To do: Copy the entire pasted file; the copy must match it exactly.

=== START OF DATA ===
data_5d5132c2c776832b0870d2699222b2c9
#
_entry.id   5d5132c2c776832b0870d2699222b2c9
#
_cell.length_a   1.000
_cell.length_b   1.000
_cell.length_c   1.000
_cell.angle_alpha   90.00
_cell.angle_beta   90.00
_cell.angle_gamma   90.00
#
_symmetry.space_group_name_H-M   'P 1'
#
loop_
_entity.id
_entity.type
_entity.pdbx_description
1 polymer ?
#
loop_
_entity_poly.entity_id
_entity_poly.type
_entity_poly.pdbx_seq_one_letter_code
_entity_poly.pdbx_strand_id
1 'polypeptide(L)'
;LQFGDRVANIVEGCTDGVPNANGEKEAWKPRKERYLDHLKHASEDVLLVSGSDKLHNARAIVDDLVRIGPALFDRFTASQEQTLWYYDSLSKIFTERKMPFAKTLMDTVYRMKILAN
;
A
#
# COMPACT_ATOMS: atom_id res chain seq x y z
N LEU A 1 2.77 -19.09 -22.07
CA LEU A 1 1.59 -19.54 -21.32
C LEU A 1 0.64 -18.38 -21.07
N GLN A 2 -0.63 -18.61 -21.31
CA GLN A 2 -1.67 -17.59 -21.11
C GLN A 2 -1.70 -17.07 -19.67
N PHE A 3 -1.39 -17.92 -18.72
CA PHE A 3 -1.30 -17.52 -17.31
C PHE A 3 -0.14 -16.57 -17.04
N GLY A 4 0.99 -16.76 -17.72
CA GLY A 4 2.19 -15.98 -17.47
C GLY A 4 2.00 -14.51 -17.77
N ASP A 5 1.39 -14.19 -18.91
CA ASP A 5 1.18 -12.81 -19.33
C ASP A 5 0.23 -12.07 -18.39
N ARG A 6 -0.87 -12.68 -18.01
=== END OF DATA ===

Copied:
data_5d5132c2c776832b0870d2699222b2c9
#
_entry.id   5d5132c2c776832b0870d2699222b2c9
#
_cell.length_a   1.000
_cell.length_b   1.000
_cell.length_c   1.000
_cell.angle_alpha   90.00
_cell.angle_beta   90.00
_cell.angle_gamma   90.00
#
_symmetry.space_group_name_H-M   'P 1'
#
loop_
_entity.id
_entity.type
_entity.pdbx_description
1 polymer ?
#
loop_
_entity_poly.entity_id
_entity_poly.type
_entity_poly.pdbx_seq_one_letter_code
_entity_poly.pdbx_strand_id
1 'polypeptide(L)'
;LQFGDRVANIVEGCTDGVPNANGEKEAWKPRKERYLDHLKHASEDVLLVSGSDKLHNARAIVDDLVRIGPALFDRFTASQEQTLWYYDSLSKIFTERKMPFAKTLMDTVYRMKILAN
;
A
#
# COMPACT_ATOMS: atom_id res chain seq x y z
N LEU A 1 2.77 -19.09 -22.07
CA LEU A 1 1.59 -19.54 -21.32
C LEU A 1 0.64 -18.38 -21.07
N GLN A 2 -0.63 -18.61 -21.31
CA GLN A 2 -1.67 -17.59 -21.11
C GLN A 2 -1.70 -17.07 -19.67
N PHE A 3 -1.39 -17.92 -18.72
CA PHE A 3 -1.30 -17.52 -17.31
C PHE A 3 -0.14 -16.57 -17.04
N GLY A 4 0.99 -16.76 -17.72
CA GLY A 4 2.19 -15.98 -17.47
C GLY A 4 2.00 -14.51 -17.77
N ASP A 5 1.39 -14.19 -18.91
CA ASP A 5 1.18 -12.81 -19.33
C ASP A 5 0.23 -12.07 -18.39
N ARG A 6 -0.87 -12.68 -18.01